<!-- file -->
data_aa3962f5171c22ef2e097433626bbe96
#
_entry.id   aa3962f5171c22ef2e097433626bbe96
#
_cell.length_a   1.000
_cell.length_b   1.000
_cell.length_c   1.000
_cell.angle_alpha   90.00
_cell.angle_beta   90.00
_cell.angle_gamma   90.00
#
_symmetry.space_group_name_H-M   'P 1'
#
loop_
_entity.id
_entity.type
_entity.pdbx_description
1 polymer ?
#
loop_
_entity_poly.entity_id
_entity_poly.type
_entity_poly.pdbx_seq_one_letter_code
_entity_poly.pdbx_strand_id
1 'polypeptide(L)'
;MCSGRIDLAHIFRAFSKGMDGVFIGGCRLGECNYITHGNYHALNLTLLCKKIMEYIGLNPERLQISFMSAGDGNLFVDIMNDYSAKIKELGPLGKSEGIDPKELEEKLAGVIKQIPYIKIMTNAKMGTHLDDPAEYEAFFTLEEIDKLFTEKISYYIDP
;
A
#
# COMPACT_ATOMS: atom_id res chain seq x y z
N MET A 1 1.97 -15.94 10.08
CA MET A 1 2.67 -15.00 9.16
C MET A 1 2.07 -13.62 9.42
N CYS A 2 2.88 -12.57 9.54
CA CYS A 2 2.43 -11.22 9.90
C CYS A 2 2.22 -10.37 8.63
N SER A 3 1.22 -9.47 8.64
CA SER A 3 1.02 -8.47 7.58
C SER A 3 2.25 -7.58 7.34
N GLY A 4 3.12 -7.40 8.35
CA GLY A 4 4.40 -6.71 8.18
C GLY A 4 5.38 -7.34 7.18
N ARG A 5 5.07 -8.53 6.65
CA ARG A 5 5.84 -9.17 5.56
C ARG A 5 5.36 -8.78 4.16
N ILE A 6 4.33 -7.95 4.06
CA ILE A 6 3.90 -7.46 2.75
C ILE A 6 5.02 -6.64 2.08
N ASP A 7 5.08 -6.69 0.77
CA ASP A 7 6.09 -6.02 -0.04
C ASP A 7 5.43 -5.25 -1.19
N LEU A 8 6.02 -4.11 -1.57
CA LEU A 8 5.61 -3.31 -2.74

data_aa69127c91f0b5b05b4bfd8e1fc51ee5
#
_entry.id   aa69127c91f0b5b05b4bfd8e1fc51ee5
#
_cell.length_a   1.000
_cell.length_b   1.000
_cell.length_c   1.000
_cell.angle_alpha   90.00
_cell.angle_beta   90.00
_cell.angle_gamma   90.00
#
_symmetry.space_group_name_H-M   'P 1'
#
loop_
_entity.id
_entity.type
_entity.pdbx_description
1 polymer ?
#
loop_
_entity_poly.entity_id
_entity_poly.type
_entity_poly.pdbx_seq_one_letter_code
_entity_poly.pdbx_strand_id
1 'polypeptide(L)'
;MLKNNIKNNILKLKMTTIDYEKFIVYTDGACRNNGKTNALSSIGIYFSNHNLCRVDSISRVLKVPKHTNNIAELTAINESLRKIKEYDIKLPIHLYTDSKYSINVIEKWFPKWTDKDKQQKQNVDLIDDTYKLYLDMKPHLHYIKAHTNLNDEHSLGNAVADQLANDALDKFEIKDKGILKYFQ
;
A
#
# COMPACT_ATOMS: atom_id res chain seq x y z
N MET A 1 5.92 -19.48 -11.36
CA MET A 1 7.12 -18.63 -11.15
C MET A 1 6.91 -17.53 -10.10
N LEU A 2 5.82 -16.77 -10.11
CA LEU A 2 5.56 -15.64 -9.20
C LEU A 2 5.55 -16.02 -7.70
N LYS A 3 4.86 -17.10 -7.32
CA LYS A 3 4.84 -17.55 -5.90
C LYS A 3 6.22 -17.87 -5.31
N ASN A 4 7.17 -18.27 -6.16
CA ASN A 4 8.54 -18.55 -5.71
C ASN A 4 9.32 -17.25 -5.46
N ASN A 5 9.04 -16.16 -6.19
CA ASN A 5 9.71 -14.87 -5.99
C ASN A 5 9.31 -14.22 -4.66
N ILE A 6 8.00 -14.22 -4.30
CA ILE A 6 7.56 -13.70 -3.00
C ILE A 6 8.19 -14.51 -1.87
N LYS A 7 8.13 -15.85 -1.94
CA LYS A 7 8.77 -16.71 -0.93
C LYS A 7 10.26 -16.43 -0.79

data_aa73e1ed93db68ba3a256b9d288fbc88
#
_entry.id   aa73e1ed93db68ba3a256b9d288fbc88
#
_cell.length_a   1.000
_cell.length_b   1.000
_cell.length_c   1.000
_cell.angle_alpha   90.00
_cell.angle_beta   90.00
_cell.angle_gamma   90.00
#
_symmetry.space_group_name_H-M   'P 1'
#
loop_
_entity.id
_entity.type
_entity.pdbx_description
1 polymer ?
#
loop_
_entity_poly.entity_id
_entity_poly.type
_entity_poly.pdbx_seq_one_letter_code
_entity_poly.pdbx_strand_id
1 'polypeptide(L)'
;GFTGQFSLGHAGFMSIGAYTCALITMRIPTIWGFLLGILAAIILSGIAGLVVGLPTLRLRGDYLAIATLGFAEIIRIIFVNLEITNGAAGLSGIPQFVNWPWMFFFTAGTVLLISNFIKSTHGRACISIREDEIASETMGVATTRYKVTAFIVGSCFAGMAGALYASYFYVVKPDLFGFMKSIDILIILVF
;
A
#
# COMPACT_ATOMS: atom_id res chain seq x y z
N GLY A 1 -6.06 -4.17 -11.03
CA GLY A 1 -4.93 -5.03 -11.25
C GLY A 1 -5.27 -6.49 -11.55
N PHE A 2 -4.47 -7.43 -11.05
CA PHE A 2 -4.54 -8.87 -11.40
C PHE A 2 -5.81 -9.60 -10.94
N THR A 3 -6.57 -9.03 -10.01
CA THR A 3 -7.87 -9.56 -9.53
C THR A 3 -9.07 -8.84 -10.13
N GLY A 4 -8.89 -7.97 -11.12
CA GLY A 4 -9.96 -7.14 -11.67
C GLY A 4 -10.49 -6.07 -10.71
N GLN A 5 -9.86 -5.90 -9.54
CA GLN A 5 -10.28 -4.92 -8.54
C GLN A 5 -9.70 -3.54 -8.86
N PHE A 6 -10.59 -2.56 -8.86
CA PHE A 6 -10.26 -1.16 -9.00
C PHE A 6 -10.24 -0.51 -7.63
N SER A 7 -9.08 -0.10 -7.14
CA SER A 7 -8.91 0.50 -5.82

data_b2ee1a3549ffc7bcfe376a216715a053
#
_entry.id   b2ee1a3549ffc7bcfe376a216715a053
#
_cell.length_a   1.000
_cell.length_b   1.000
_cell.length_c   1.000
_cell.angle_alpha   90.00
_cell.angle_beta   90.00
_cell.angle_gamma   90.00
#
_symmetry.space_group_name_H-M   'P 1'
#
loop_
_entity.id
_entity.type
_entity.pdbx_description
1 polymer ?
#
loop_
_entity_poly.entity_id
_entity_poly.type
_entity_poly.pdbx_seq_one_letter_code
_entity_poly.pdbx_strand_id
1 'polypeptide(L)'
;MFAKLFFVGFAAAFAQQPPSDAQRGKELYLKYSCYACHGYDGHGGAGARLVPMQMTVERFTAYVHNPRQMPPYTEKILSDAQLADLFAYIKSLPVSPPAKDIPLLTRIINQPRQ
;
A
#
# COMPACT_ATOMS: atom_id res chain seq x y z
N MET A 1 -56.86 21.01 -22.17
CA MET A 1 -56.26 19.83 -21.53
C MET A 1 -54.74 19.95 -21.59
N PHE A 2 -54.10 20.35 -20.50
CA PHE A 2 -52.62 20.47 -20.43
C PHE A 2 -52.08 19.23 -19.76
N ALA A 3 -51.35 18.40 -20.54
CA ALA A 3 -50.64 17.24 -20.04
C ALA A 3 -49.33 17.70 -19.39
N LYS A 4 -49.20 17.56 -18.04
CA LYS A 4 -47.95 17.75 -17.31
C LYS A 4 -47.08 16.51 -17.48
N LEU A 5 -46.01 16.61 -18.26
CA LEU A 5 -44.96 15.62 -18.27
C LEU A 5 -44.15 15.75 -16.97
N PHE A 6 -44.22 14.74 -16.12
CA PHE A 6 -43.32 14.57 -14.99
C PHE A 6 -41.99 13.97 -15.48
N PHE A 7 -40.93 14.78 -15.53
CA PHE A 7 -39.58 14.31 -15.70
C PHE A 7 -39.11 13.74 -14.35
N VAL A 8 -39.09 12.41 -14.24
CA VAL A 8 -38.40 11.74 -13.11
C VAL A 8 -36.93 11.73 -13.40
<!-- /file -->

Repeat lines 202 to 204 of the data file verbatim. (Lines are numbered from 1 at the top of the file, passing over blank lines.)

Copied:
C PHE A 6 -41.99 13.97 -15.48
N PHE A 7 -40.93 14.78 -15.53
CA PHE A 7 -39.58 14.31 -15.70